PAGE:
Knackered. That wasn’t the first word that came to my mind to describe how I felt at the end of the weekend. Austin Powers used a better word but it is probably not PG rated.

Saturday was the Inland Sea Kayakers Annual Picnic and Rodeo. I had not previously attended the event. This year I attended with my wife and my stepdaughter, Katelyn. When we arrived a party of paddlers (is that the correct group description?) had already taken off on a paddle around the lake, so we just lazily drifted across the lake and back again at our own pace. Once back at the beach Katelyn decided to goof around and practice her static brace, which she pulled off admirably.
Once the main group of paddlers had returned we gathered in the shelter for a kickoff. I had no idea what to expect from the Rodeo; I had vaguely heard it was fun and something that Fred had historically pulled together. Peggy, the club president, welcomed everyone to the picnic and then handed over to Fred to introduce the events. There were to be five separate competitions, as well as an overall competition aggregating the points for each event.

Event 1 – Slalom
A gate was set up at one end of the course, and then about a dozen buoys were arranged in zig-zag fashion, stretching about 80 yards parallel to the beach. The event was against the clock. You started at the gate, wiggled your way along the course and then turned 180 degrees at the end and then wiggled back along the course and back through the gate.
I was paddling my Tahe Greenland and using an 86” Novorca carbon Greenland Paddle. I was the fourth paddler to attempt the course. I tried hard to keep my kayak as parallel to the course as possible, and not let the kayak get too wide. Edging the kayak aggressively around each buoy helped allow the kayak to turn while on the move. At the far end of the course I used steep edging and large sweep strokes to rotate the kayak through 180 degrees using alternating sides of the sweep like Maligiaq Padilla had taught us at Qajaq TC.

Event 2 – Rolling
How many can you do in 15 seconds? That was the competition. The only rule was you had to compete in the same kayak for all events. Some people changed paddles. It was awesome to see how many people successfully rolled. I could not help but feel a sense of pride when several of the folks who have been to rolling sessions with me were able to pull off very clean rolls. A variety of techniques was used, some forward, some standard Greenland rolls, and some C-2-C spoon rolls. The continuous storm roll proved the most successful for me. I practiced earlier to see if I was faster using a norsaq but found the time transitioning from side to side slowed it down. I stopped too soon as I could not hear a thing so I probably had one more roll in me.

Event 3 – Sprint
The sprint was a straight line from a buoy about 100 yards off the beach to the finish line literally 20 feet from the shore. We were paired up in the order we started the competition. I found it very hard to go fast; the stern of the Tahe sank low and the bow lifted high, shrinking my water line dramatically!

Event 4 – Standing up (and dance)
This event had a very strange Hawaiian sounding name that it derived from the dance we were supposed to do once standing. The duration of the standing was timed, and the “style” of the dancing was awarded points.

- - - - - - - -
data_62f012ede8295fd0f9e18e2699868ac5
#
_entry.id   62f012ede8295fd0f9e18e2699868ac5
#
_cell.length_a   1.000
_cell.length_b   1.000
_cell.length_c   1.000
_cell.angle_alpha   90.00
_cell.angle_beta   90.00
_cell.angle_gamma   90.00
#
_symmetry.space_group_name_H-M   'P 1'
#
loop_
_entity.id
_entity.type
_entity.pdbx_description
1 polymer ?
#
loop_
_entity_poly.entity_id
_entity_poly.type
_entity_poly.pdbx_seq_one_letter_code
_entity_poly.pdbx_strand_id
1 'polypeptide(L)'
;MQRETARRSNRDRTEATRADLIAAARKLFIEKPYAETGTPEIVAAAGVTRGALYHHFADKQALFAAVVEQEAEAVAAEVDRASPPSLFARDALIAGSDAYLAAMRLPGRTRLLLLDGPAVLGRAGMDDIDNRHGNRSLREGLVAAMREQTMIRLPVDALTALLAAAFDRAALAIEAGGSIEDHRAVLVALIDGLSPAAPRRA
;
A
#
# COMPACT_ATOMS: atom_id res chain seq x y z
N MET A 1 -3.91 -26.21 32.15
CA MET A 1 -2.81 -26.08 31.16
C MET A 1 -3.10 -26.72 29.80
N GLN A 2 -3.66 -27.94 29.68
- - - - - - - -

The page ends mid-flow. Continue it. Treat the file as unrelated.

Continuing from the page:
I was able to stand for a long time, but the moment I attempted the dance in my dry suit and tuilik I was heading for the bottom of the lake. Many people had someone steady the kayak to enable them to standup. Balancing is something that takes practice and I have found the regular use of a balance stool my father made me has dramatically built my confidence and ability to stay loose at the hips and stay upright. Another secret weapon I have is I spend all my workdays sitting on a balance ball rather than an office chair. (Postscript it was the Watusi dance, nothing to do with Hawaii.)

Event 5 – Baseball Diamond
The final event was another time trial. We raced against the clock around buoys laid out like a baseball diamond. We started at home plate, raced to the center (the pitcher’s mound), turned right and went to first base, then crossed the diamond to third base. We then performed a quick 180-degree turn then raced back to the pitcher’s mound, turned left and then rounded second base before heading back to home plate and the finish line. After my poor showing in the sprint I did not expect to do well in this event. It was a staggered start so I had someone to chase which helped me keep fighting.

After the event we had a prize giving. The prizes included some camping/kayak goodies, and a hand made trophy, which was fashioned by Mike and Lynette from a slice of a tree branch with local stones and a wooden replica of a kayak mounted on top. It was my honor to win the overall prize so it is sitting in our living room, ready to be handed to next year’s winner. The event was well attended by both competitors as well as spectators. Fred and his team of Rodeo Wranglers did an amazing job of organizing and running the event and Lynette and team did a great job of catering. Special thanks to Jeff the Grill Meister. I can’t wait to go again and next time I want Katelyn to compete in all the events.

– Photos courtesy of Bernie Graham and Peggy O’Neal

Make-a-Wish charity open water swim
Qajaq TC 2012

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